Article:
Volvo Nationals 2019 Podium – Bob Criss (2), Ian Lok (1), Jim Perry (3) (Joy Perry, P and B Motorsports photo)

But hey, I had the fastest lap! Does that count?

Screen shot from Race Monitor on iPhone – only one screen of results shows up (Joy Perry, P and B Motorsports photo).

Some parting thoughts on our first Canadian racing experience:

  • Ontario’s highways make our interstates feel like corduroy roads.
  • The whole approach to vintage racing is the same as we experience in the USA except everything is said with a smile instead of … well, the U.S. stewards seem to have a different way of letting drivers know who is in charge.
  • The friendliness of all the Canadians makes one feel like family.

These are the people who made it happen. The publicized, interceded, got sponsorship, provided shirts and awards, and were just all around great.

Bonnie Reynolds

Peter Lambrinos is like a brother to me, one that has his own Canadian flagpole.

Canadian flagpole. Look closely at the base.

Not sure about this bracket racing concept, but I cannot wait to be with my Canadian Volvo fraternity again.

Thanks to Volvo Canada, Castrol, DRD Distributing (that’s Dan and Bonnie Reynolds, BTW), Peter Lambrinos, Leon Lok and VARAC for a great race weekend!

(David Irvine photo)

Vintage Volvo racing Association 2019 Volvo Nationals Drivers (David Irvine photo)

Next up for us is the July Road America Weathertech International Challenge with Brian Redman. But already on the horizon is the 2020 Volvo Nationals – July 2020 at Portland [Oregon] International Raceway.

2019 Run Up

By P&B Motorsports 6 Comments

Flowers!? In a racing post? Hey, else what would you expect from a guy with a Ph.D. in botany??

The irises are blooming and the trees are in full leaf in Wisconsin. Must be time to go racin’!
We left AZ and arrived back “home” (I’m getting confused where that is) about a month ago and have been in the race prep mode almost every day since. We made the decision to not push it by trying to be ready for Spring Vintage at Road America this year, which was a smart move; I went down to the track to do some business and they were under a fog delay. You gotta love Wisconsin spring.

Ready to go. Flyin’ the flag.

So today was load-up for our trip northeast to Canadian Tire Motorsports Park east of Toronto for VARAC’s Vintage Grand Prix and the Volvo Nationals 2019.
Have a new motor on the stand. Originally I had intended to get it in for this race but despite all the parts being at Competition Specialists Racing Engines last fall, the lawmaker Murphy interceded.
The racer’s preferred Volvo B20 block is relative rare, having been used for only about a year in the late 1974 Volvo 144s and 1975 240s. These had main bearing caps that were more stout than those used in the 1968-73 B20s, and they  have an 8-bolt crankshaft — the flywheel is attached with 8 bolts rather than 6.  Over the course of the winter I did a group buy from Tinus Tuning in the Netherlands of new, lightweight racing flywheels, including an 8 bolt for my new motor. In 2012 I had purchased one of  these more rare blocks and stuffed it under the bench for the day when I needed a new engine. And that went to Competition Specialists last October. It got bored and prepped for all sorts of new internal goodies, but at one of the last steps, line boring for  the crankshaft, it was discovered that the main bearing caps were apparently  from some other engine, i.e. the bearing-to-block match necessary was not there. So we had to start all over with a different block.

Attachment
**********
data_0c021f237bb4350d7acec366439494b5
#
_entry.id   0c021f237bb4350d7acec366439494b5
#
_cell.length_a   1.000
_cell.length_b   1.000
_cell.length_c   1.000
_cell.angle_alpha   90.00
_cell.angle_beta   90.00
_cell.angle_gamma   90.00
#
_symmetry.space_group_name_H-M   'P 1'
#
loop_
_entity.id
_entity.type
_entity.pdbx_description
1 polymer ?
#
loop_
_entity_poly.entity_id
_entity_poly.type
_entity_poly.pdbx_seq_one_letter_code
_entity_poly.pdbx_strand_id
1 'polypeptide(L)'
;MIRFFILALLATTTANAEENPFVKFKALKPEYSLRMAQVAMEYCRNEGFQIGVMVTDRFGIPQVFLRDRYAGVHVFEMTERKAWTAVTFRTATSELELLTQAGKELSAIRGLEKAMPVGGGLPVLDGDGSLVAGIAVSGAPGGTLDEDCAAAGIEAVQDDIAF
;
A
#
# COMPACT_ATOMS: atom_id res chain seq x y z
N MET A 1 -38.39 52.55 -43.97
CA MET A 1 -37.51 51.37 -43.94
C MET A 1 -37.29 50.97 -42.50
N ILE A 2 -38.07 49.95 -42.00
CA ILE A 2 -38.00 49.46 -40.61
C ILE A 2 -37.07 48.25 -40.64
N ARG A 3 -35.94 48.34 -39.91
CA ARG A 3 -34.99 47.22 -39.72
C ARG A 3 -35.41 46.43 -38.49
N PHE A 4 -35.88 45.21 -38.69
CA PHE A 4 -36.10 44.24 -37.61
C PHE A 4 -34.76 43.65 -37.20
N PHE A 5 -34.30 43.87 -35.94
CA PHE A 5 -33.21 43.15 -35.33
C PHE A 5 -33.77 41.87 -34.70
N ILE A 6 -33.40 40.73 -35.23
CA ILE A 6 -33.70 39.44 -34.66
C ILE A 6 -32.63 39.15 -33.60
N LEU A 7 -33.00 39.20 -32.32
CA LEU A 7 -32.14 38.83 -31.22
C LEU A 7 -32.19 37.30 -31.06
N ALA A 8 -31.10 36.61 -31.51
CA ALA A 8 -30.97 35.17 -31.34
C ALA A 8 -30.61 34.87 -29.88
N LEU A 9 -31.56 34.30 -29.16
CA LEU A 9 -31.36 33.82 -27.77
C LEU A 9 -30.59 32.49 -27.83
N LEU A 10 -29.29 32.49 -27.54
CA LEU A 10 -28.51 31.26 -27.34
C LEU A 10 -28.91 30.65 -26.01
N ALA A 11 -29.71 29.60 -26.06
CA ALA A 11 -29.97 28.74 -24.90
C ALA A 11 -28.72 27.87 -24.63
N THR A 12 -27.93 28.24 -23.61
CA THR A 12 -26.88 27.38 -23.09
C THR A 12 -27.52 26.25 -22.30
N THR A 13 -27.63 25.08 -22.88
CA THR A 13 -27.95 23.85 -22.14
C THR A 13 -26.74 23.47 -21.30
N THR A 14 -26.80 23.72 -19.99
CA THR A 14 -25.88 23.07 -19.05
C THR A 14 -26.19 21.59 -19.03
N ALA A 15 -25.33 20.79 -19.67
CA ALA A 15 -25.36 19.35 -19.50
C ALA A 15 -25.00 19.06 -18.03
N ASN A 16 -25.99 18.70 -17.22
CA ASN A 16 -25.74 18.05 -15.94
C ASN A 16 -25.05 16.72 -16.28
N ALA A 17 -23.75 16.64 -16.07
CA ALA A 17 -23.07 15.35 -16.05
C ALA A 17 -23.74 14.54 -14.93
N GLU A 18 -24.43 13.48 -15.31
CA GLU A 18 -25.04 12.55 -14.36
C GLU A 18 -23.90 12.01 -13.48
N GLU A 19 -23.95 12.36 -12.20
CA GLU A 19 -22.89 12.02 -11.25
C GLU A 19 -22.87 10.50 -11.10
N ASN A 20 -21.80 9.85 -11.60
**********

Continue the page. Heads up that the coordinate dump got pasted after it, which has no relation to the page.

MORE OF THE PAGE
The guys at Competition Specialists did a great job but even at that the new motor arrived just a couple days ago, and I would have been running a brand new power plant that had zero testing time on it. I made the decision to stick with the one that is in the car, so I am going to the Volvo Nationals 2019 race with what I consider a backup motor. It ran well after I threw the rod at the ELVF last September. Hopefully it will carry me for this race.

Lying in wait

Pretty, huh? Now to get some ARP bolts to hold it in place …

Competition Specialists fashioned a new timing marker too.

On the other end of the car, I decided I wanted a backup 4.56 limited slip rear axle. Last fall I bought a Yukon Gear ring and pinion set.  Dave and I spent maybe 12 hours at this . Lots of fiddling around. We start with an “open” carrier, then replace the spider gears with a spring and block arrangement that turns it into a limited slip (or positraction, as you may know it). Dave has done the ring and pinion setup before but I am just learning. It’s complicated, lots of measuring and placing of shims. I have watched countless You Tubes.

Lots of messing around here

One other change also has been made — Ed Madak at 123ignition USA converted my distributor to a Tune+ model. I will be able to watch and change the advance with my cell phone.

Screenshot of my smartphone. Should be able to watch advance in real time.

Advance curve. Rev limiter set at 7400 rpm

We’ll be gone about 9 days. The worst part of it is being separated from Doppler that long. I know that’s a little ridiculous but he’s really important to me on a daily basis. We’re going back to PA to stay with the Farringtons to their new home, and then stop at the Rock and Roll Hall of Fame.

Already have the Volvo Nationals 2020 planned for Portland International Raceway in Oregon.
See you on the flip-flop!